NOTE

For our example, the vectors were in $\mathbb{R}^2$, but they can reside in any finite dimension.

# Linear dependence and independence of more than two vectors

When we have more than two vectors, the question changes from "are the two vectors dependent?" to "are the set of vectors dependent?". If a vector can be expressed as a linear combination of the other vectors in the set, then the set is considered to be dependent. Otherwise, the set is independent.

As an example, consider the following set of three vectors: Here, $\boldsymbol{v}_3$ can be expressed as a linear combination of $\boldsymbol{v}_1$ and $\boldsymbol{v}_2$ like so:

$$\begin{equation}\label{eq:znCaorY29bofgU2SYSI} \boldsymbol{v}_3=2\boldsymbol{v}_1+\boldsymbol{v}_2 \end{equation}$$

Visually, this means that: Therefore, our set of vectors is dependent.

WARNING

Every pair of vectors in this set is independent - yet the set of three vectors is dependent.

Now, let's do what we did earlier and generalize the criterion for linear dependence. Recall that the criterion in the case of two vectors is as follows:

$$c_1\boldsymbol{v}_1+c_2\boldsymbol{v}_2=\boldsymbol{0}$$

For the case when we have three vectors, we can guess that the criterion would be:

$$\begin{equation}\label{eq:KPNLoqNjC0SvplKn6mK} c_1\boldsymbol{v}_1+c_2\boldsymbol{v}_2+c_3\boldsymbol{v}_3=\boldsymbol{0} \end{equation}$$

It turns out that this is precisely the criterion to check for linear dependence of three vectors! Let's now understand why. Suppose there exist $c_1$, $c_2$ and $c_3$ that are not all zeros and satisfy \eqref{eq:KPNLoqNjC0SvplKn6mK}. Let's rewrite \eqref{eq:KPNLoqNjC0SvplKn6mK} such that $\boldsymbol{v}_3$ is the subject:

$$\begin{equation}\label{eq:NhBnLsW2XRQzdLZ97cp} \boldsymbol{v}_3=-\frac{c_1}{c_3}\boldsymbol{v}_1 -\frac{c_2}{c_3}\boldsymbol{v}_2\\ \end{equation}$$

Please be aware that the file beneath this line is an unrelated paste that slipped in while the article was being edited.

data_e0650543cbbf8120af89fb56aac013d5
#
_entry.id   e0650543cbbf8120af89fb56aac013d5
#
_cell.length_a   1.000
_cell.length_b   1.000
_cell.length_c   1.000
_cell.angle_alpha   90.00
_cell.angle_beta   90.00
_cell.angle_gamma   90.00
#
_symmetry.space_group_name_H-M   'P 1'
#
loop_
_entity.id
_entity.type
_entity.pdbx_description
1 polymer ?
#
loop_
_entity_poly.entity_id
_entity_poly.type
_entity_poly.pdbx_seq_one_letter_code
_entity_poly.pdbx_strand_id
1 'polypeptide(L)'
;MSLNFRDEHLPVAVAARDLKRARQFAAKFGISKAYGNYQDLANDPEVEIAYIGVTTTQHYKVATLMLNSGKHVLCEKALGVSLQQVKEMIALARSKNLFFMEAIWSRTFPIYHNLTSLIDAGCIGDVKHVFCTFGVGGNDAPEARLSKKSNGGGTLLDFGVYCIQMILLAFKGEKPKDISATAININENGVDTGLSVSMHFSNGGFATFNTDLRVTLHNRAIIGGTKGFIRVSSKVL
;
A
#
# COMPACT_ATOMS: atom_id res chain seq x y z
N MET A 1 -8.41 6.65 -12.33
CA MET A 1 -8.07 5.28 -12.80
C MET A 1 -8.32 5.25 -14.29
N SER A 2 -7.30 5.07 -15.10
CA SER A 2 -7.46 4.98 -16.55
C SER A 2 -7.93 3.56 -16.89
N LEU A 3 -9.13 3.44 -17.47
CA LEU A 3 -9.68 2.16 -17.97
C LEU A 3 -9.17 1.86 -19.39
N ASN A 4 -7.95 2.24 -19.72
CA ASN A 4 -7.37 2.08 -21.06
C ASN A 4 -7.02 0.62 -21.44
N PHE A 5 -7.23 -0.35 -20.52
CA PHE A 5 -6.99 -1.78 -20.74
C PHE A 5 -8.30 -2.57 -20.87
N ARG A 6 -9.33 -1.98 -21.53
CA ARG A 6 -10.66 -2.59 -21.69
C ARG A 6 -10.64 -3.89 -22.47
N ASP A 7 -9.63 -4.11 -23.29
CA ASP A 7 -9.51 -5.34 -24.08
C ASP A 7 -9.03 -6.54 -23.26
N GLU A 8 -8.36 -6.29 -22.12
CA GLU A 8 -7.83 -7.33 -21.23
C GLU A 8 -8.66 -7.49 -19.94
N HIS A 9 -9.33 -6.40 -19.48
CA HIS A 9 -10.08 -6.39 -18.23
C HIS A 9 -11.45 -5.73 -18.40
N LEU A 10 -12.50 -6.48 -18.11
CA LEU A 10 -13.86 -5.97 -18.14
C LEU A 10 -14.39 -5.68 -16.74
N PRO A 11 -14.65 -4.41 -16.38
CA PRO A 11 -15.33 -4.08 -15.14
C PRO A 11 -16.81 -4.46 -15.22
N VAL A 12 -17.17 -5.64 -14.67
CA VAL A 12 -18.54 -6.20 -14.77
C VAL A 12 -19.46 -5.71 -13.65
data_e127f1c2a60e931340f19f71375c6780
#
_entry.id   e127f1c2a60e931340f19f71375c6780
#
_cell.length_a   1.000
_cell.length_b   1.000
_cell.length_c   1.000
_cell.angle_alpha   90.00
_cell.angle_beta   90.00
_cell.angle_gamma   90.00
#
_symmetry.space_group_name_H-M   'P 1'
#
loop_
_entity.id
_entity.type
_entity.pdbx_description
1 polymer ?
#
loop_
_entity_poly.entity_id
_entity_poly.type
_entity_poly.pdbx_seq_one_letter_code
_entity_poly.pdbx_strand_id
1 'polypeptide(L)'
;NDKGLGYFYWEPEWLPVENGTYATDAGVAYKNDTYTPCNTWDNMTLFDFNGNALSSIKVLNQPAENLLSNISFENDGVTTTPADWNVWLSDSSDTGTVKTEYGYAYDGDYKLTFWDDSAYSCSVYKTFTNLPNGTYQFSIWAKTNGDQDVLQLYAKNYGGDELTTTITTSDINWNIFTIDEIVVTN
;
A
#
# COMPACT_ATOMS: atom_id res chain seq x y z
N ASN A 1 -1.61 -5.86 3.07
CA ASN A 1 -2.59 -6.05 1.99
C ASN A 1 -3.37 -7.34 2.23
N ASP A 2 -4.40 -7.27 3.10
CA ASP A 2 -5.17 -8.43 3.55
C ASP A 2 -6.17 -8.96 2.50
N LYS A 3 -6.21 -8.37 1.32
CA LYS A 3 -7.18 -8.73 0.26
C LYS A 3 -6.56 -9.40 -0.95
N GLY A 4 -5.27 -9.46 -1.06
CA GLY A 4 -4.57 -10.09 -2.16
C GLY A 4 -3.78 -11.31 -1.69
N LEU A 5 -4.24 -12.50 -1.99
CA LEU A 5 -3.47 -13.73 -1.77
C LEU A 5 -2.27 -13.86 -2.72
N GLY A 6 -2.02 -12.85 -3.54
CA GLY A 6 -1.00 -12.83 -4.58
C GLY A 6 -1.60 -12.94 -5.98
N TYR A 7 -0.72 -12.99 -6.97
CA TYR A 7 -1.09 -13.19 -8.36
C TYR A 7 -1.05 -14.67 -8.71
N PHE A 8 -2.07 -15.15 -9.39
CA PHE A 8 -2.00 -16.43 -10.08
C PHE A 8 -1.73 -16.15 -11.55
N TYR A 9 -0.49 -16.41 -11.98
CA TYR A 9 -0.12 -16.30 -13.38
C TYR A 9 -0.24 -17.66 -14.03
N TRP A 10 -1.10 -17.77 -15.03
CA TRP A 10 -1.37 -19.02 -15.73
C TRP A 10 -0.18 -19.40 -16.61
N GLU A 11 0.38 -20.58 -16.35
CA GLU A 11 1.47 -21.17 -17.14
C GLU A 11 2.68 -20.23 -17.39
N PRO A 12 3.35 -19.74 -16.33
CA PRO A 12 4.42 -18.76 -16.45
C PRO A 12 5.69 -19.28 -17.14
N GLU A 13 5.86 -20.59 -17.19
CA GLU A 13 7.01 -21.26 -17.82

Here, we can regard the fraction coefficients as constants. We have managed to express $\boldsymbol{v}_3$ using some linear combinations of vectors $\boldsymbol{v}_1$ and $\boldsymbol{v}_2$, which means that the set of vectors is linearly dependent.

Now, what if the only coefficients that satisfy equation \eqref{eq:KPNLoqNjC0SvplKn6mK} are all zeros? In such cases, the vectors $\boldsymbol{v}_1$, $\boldsymbol{v}_2$ and $\boldsymbol{v}_3$ disappear and we are left with $\boldsymbol{0}=\boldsymbol{0}$. Because we cannot make $\boldsymbol{v}_1$, $\boldsymbol{v}_2$ or $\boldsymbol{v}_3$ the subject, none of the vectors in our set can be constructed using a linear combination of the other vectors in the set.

To generalize further, instead of just three vectors, what if we had $n$ vectors? The criterion to test for linear dependence would be:

$$\begin{equation}\label{eq:lpuN20Wpqn1PEOzGrWE} c_1\boldsymbol{v}_1+c_2\boldsymbol{v}_2+\cdots+c_n\boldsymbol{v}_n =\boldsymbol{0} \end{equation}$$

What we have derived is a criterion to test for linear dependence given multiple vectors. If there exist coefficients that are not all zero satisfying \eqref{eq:lpuN20Wpqn1PEOzGrWE}, then the set of vectors $\boldsymbol{v}_1$, $\boldsymbol{v}_2$, $\cdots$, $\boldsymbol{v}_n$ are linearly dependent. On the other hand, if the only way to get the zero vector is by having all the constant terms be zero, then we have a linearly independent set.

Definition.

# Formal definition of linear dependence and independence